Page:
3. Series Arc Welding: Two electrodes, fed through separate guide tubes, are connected in series. Separate sets of drive rolls and contact tips, insulated from each other, need to be employed. The current path is from one electrode to another, through the weld pool. The weld bead has relatively shallow penetration, making this arrangement useful for overlay welding.

Factors of dilution rate in SAW Welding

In SAW, joint configuration is the main factor that affect the dilution rate along with welding current. In general, below figure shows the effects of the welding joint type of the weld dilution.

types of flux in SAW Welding

Fluxes for submerged arc welding can be categorized by method of manufacture or effects on weld metal composition. There are two types of fluxes: 

1. fused flux and 

2. bonded flux.

3. Active flux

4. Neutral Flux 

The manufacture of fused fluxes involves melting together various ingredients to provide a homogeneous mixture, which is then allowed to solidify by pouring it onto a large chilling block. The glass-like, solidified particles are crushed, screened for sizing and then packaged for use. The main advantages of fused fluxes are their chemical uniformity (irrespective of the flux particle size), resistance to moisture absorption and
easy recycling without changes in particle size or composition. The disadvantage of fused fluxes is that it is difficult to add deoxidizers and ferroalloys because these compounds tend to oxidize during the melting process.

In comparison, bonded fluxes are made by finely grinding the individual components of the flux, mixing them in appropriate proportions and then adding a binder, typically potassium and/or sodium silicate. The wet mixture is then baked at a relatively low temperature and ground to size for packaging.  The main advantage of bonded fluxes is that it is easier to add deoxidizers and ferroalloys.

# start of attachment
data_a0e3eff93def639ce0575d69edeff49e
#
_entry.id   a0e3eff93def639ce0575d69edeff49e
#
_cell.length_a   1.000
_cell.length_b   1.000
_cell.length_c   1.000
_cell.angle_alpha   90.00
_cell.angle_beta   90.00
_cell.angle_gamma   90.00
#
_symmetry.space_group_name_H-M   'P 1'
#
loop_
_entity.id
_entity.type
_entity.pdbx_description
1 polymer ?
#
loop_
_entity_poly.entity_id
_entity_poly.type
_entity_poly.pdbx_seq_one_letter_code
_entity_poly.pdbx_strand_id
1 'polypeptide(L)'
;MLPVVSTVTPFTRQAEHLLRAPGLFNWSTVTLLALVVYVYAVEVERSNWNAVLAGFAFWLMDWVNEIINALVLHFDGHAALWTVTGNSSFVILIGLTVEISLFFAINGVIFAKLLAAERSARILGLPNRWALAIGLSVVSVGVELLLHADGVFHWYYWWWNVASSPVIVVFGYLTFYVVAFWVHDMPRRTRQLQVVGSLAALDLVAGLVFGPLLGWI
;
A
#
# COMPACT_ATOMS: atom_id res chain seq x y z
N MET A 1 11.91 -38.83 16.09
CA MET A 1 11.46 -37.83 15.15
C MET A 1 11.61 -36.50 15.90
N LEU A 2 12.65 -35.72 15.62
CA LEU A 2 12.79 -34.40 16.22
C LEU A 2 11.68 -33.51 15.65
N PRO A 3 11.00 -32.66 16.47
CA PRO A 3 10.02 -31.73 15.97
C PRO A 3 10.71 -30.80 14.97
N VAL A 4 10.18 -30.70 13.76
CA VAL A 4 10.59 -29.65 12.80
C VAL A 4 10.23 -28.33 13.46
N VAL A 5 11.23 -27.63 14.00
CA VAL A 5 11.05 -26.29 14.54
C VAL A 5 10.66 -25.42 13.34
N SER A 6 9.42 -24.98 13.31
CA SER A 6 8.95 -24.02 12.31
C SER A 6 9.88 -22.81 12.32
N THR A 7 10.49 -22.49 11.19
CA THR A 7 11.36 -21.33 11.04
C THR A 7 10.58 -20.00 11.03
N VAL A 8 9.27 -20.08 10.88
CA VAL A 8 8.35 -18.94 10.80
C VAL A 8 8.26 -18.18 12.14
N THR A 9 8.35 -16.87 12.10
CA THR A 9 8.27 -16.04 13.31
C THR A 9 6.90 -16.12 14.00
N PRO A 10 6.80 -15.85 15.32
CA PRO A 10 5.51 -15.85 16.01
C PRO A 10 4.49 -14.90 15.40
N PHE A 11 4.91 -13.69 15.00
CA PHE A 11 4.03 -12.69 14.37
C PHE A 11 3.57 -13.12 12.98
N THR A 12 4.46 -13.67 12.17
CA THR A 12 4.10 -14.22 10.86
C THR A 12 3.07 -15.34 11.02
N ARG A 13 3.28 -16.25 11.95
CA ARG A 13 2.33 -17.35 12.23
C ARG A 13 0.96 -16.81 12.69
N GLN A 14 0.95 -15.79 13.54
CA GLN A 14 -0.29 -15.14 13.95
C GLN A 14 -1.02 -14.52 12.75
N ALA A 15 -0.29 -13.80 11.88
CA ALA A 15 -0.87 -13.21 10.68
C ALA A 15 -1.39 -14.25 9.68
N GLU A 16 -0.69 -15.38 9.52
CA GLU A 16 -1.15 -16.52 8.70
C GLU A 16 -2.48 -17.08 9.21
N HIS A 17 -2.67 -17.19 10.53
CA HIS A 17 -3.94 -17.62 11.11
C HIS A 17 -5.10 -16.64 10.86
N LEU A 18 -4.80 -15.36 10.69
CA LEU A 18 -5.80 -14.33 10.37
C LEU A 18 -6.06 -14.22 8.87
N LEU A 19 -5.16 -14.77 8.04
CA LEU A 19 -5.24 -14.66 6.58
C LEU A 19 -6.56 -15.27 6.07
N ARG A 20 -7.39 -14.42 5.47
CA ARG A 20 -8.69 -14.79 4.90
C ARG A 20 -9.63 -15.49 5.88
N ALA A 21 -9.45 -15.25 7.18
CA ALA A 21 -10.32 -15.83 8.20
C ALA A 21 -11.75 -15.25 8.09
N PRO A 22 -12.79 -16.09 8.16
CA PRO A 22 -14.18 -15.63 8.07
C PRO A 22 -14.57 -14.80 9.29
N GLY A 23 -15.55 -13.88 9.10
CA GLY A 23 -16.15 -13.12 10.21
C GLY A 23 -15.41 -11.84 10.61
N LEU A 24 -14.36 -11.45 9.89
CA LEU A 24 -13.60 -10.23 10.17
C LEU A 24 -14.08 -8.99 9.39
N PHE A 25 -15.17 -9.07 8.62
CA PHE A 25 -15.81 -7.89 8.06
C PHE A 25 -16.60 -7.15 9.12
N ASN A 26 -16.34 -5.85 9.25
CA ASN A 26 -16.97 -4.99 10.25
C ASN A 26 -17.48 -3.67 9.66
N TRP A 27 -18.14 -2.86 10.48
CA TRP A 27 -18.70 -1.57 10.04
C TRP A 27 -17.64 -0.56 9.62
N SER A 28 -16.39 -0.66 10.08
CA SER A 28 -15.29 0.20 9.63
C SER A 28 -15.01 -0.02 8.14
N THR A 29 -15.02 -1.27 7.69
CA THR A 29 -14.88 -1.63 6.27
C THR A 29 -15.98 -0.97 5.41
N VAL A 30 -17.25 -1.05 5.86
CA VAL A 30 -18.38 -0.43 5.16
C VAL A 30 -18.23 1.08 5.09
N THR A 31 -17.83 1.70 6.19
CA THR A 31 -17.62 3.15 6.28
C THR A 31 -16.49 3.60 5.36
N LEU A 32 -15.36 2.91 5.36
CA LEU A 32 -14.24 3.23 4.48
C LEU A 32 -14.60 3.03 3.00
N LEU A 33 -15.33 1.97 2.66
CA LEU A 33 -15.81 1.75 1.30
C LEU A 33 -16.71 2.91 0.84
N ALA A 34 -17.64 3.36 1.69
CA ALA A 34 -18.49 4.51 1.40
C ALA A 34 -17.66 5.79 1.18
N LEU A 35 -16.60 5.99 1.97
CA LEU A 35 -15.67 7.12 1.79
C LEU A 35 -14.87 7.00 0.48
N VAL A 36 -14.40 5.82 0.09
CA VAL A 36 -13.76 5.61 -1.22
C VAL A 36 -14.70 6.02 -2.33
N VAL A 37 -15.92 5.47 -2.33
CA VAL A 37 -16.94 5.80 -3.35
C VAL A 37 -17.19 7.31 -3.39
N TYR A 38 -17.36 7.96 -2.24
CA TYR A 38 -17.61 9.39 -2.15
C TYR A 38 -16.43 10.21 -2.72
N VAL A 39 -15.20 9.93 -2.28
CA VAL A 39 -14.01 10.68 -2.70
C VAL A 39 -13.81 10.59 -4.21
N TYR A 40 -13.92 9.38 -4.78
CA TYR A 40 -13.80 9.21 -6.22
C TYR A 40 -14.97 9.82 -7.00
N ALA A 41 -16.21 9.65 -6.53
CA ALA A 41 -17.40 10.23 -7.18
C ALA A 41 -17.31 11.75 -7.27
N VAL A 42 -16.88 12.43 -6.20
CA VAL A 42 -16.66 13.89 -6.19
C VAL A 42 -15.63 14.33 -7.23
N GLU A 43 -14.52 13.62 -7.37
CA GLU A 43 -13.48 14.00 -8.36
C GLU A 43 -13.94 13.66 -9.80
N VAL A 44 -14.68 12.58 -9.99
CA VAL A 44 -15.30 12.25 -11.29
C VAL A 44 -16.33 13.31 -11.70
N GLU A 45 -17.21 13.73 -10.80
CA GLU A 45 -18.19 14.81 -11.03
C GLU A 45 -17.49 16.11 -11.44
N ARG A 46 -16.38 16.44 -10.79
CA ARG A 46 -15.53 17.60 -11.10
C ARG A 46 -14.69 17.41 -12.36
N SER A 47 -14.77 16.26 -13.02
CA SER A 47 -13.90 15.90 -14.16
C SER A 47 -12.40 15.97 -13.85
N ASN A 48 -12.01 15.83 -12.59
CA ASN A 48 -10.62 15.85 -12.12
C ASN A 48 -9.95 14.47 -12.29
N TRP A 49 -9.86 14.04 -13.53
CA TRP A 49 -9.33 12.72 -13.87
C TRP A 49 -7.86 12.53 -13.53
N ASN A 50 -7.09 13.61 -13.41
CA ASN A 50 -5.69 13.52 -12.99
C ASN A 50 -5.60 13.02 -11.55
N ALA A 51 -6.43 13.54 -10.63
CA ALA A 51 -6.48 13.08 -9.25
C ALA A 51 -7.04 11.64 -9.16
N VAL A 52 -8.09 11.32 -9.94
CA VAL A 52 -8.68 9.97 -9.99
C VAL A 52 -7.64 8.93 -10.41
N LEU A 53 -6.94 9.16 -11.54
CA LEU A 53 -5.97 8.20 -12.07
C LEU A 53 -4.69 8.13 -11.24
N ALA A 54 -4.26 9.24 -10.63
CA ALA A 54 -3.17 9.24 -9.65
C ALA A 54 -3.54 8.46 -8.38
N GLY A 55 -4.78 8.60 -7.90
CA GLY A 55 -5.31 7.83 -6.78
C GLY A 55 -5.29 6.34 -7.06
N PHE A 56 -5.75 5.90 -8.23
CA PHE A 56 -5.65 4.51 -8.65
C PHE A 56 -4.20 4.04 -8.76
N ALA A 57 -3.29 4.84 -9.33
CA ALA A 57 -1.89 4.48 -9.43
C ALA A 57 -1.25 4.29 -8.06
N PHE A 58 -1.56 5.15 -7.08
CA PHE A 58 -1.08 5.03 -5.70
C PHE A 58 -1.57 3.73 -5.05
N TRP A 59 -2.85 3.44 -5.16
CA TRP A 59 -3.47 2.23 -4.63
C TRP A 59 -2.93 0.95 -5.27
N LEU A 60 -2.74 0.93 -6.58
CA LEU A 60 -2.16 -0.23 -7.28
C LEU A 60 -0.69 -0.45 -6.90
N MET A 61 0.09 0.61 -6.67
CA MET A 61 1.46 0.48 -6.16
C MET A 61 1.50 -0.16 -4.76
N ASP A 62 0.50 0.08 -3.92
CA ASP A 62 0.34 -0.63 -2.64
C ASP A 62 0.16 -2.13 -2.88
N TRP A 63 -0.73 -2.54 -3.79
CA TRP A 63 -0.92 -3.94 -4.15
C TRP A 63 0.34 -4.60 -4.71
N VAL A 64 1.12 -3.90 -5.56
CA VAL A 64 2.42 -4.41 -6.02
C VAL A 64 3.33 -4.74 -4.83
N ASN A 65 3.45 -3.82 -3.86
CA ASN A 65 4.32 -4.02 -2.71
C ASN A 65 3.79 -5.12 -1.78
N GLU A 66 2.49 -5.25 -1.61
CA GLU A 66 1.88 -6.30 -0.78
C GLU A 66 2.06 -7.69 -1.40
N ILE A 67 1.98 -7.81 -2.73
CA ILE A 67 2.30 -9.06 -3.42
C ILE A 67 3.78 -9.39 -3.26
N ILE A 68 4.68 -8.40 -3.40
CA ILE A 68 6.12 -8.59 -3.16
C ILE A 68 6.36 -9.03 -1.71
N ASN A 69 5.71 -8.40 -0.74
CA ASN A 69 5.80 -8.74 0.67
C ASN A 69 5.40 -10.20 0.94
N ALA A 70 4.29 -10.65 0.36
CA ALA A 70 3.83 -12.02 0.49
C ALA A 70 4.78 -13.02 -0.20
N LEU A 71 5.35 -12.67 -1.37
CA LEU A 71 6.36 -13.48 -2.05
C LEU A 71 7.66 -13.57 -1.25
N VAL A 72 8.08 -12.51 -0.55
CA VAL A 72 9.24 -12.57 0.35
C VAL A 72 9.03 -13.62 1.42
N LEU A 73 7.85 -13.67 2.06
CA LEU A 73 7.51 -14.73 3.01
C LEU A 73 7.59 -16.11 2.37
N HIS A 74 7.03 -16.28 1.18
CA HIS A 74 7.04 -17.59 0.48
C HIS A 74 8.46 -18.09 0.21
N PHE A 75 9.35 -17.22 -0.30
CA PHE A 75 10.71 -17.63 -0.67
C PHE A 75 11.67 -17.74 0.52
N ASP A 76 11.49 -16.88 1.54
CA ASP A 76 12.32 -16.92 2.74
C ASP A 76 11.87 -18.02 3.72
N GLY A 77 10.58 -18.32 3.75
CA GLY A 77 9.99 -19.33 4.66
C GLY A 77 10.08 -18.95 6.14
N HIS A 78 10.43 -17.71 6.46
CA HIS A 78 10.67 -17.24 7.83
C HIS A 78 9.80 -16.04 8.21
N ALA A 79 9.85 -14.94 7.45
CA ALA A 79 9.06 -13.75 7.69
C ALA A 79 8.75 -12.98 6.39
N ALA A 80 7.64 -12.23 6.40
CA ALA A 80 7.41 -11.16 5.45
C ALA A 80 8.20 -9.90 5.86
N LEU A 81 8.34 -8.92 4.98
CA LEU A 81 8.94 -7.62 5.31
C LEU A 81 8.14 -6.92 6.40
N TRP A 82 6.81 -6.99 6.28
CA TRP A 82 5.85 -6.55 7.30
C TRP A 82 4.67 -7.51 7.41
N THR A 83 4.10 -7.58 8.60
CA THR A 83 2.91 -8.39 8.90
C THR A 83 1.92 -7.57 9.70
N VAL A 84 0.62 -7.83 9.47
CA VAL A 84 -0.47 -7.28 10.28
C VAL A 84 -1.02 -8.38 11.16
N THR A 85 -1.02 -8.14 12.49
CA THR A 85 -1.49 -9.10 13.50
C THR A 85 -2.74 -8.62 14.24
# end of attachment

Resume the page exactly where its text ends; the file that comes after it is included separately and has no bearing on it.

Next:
On the negative side, such fluxes are prone to moisture pick up, and to local changes in composition due to segregation or removal of fine mesh particles. 

Fluxes that significantly influence the composition of the weld metal through slag/metal reactions are termed active fluxes.  Typically, these fluxes add manganese, silicon and chromium to the weld metal.

The extent of this addition increases with arc voltage, since higher arc voltage leads to increased flux consumption.  Very active fluxes may be used to deposit single or two pass welds only, since the increase in the Si and Mn content of subsequent passes may be sufficiently large to impair the weld metal ductility and also make it more prone to hydrogen cracking.

Neutral fluxes also participate in slag-metal reactions but the changes in silicon and manganese are smaller and not dependent on arc voltage.  There is little build up of elements and such fluxes are therefore well suited for multipass welds.   

chemically basic, neutral or acidic flux Classification

Fluxes are also referred to as chemically basic, neutral or acidic. Chemically basic fluxes have Calcium Oxide (CaO) and Magnesium Oxide (MgO) as the major ingredients. Chemically acidic fluxes have Silicon Oxide (SiO2) as the main ingredient. 

When the ratio of basic oxides to acidic oxides present is greater than 1, the flux is chemically basic and 

when it is less than 1, it is chemically acidic. Ratios near 1 imply a chemically neutral flux. Basic fluxes transfer smaller amounts of Si, Mn and oxygen to the weld metal, and therefore are preferred for critical applications.